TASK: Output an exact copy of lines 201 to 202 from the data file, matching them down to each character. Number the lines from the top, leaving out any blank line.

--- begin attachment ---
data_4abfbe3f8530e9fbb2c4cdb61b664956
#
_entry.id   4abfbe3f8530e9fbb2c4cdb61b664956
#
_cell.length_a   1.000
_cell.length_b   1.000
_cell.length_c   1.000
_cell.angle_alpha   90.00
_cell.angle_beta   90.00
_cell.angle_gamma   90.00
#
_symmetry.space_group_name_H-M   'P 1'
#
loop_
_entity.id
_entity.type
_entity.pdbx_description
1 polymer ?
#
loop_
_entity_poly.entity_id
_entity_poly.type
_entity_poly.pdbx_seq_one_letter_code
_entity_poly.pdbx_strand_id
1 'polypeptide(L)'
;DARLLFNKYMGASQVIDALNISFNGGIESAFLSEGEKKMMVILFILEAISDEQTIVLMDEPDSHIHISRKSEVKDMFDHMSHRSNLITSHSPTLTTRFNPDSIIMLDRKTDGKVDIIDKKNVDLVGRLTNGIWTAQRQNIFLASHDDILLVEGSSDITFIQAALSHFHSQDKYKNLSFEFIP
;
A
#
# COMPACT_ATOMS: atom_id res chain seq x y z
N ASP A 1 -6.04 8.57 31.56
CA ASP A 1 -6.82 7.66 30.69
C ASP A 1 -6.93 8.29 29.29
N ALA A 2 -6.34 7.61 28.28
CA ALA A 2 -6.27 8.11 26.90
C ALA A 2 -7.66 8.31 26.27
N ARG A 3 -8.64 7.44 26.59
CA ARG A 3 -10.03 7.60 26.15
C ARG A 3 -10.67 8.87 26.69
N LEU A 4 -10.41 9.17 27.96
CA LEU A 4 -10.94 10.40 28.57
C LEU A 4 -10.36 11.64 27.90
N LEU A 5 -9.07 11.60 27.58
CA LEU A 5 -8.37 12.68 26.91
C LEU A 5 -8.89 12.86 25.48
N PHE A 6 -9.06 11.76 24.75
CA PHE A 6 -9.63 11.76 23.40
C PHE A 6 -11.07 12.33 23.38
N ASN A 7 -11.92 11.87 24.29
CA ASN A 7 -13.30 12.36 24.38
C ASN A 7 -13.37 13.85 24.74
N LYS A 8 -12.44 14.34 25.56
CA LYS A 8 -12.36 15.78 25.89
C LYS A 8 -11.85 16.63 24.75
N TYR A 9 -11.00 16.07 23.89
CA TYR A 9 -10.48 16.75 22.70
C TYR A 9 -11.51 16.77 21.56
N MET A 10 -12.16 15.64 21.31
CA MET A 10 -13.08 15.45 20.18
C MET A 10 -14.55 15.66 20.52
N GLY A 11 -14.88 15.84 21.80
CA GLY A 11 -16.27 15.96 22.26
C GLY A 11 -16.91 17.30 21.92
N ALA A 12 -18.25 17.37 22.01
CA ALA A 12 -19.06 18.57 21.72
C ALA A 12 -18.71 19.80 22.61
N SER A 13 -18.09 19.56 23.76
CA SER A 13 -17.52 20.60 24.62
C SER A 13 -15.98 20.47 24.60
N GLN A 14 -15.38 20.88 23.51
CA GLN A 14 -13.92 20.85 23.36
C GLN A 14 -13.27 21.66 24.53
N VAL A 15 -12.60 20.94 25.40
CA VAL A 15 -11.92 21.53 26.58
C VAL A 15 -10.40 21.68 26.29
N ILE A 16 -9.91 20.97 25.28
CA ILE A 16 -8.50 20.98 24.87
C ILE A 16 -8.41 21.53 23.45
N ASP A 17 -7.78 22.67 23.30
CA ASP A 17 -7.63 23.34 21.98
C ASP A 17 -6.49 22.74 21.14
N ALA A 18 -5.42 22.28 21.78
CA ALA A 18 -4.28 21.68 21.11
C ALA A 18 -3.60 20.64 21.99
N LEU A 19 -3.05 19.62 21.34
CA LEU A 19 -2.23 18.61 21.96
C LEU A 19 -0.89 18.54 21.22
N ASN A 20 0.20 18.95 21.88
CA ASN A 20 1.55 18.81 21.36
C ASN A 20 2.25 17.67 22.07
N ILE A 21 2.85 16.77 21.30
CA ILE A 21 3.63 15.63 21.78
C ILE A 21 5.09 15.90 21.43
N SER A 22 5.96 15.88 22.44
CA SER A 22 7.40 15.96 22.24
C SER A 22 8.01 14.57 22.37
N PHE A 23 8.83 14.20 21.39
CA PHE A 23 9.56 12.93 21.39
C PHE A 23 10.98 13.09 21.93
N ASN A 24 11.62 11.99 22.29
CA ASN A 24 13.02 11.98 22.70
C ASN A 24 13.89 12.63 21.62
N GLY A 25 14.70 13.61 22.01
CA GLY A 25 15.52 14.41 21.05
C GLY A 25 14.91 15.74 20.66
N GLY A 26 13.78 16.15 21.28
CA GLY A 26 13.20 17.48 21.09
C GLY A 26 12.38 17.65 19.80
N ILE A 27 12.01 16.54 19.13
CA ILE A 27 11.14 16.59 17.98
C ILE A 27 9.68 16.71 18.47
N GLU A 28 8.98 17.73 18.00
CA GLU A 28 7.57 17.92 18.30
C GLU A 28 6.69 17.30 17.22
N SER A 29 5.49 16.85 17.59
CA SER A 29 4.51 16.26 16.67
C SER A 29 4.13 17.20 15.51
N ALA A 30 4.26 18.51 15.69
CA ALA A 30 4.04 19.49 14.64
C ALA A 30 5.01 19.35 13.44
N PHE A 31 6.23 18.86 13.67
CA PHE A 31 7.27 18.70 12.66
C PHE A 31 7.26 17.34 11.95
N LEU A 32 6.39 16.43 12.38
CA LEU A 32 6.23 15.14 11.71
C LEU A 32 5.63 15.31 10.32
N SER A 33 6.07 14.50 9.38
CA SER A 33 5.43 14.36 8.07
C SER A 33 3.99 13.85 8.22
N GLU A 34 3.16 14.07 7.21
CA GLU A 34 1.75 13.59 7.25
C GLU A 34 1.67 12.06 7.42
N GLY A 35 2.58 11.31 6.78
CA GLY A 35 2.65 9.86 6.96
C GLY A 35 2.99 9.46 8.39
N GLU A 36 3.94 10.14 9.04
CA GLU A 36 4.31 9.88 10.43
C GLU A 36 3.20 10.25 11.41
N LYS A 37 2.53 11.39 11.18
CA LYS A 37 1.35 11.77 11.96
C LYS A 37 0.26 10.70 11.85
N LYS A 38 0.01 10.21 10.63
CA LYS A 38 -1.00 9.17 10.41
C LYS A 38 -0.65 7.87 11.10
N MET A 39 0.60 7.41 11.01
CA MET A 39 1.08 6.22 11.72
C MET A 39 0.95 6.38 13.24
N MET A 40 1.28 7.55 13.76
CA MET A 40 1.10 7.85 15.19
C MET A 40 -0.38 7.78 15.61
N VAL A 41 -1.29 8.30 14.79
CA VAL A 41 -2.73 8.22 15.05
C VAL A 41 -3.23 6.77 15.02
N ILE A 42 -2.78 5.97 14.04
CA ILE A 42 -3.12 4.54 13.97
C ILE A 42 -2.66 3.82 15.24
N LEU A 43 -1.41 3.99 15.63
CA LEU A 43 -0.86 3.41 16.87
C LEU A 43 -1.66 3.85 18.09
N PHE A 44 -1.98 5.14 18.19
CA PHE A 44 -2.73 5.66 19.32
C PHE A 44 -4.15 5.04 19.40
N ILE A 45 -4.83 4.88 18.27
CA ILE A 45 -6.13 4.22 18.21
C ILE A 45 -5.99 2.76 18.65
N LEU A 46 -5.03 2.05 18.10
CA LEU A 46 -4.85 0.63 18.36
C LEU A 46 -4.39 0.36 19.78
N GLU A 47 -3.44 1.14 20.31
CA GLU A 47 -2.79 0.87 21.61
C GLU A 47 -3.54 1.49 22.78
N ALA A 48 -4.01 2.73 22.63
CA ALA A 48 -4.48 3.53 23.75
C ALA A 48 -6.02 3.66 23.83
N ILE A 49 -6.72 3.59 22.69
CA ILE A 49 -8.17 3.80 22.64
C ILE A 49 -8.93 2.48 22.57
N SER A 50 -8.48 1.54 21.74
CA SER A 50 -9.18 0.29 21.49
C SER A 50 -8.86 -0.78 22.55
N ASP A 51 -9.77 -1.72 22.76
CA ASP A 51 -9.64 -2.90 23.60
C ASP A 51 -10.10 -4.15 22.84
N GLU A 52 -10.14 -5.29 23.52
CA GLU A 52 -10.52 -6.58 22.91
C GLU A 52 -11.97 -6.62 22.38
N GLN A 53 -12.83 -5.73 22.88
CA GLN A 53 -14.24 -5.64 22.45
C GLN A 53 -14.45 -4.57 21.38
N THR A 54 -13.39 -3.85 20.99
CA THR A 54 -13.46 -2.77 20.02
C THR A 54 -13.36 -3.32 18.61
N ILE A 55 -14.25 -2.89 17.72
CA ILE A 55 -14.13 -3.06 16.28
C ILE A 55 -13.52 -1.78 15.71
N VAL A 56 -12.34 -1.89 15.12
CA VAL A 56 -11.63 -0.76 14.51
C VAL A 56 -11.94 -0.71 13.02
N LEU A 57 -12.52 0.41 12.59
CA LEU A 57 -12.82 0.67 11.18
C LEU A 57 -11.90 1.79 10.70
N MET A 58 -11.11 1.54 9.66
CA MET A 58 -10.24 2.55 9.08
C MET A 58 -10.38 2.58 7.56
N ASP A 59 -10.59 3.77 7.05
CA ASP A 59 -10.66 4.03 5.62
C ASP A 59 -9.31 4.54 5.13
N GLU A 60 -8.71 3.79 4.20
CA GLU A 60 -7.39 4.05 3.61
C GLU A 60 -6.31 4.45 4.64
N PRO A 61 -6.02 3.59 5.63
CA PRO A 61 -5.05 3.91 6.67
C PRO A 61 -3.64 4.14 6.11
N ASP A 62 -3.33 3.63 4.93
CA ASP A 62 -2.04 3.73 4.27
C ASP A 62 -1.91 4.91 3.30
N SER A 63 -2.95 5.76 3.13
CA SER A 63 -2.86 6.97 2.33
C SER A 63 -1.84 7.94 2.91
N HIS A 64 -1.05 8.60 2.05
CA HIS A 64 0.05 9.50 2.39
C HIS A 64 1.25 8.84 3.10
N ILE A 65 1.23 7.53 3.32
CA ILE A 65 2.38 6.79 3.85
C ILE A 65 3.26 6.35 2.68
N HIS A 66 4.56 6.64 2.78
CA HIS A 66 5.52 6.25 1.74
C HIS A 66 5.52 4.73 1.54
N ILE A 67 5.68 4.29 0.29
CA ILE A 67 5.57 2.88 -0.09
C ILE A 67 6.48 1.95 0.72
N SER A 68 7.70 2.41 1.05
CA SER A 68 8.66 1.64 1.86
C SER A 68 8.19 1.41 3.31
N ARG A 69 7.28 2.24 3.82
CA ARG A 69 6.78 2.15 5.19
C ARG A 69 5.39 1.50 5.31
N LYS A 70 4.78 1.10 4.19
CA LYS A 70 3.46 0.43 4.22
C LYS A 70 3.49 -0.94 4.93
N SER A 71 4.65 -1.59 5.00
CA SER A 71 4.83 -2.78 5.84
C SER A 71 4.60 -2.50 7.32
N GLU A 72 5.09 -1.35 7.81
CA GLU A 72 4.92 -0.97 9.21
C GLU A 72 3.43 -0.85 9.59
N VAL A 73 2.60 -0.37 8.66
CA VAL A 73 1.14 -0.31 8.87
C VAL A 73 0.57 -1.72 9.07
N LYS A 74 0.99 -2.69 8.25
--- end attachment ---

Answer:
C LEU A 57 -11.90 1.79 10.70
N MET A 58 -11.11 1.54 9.66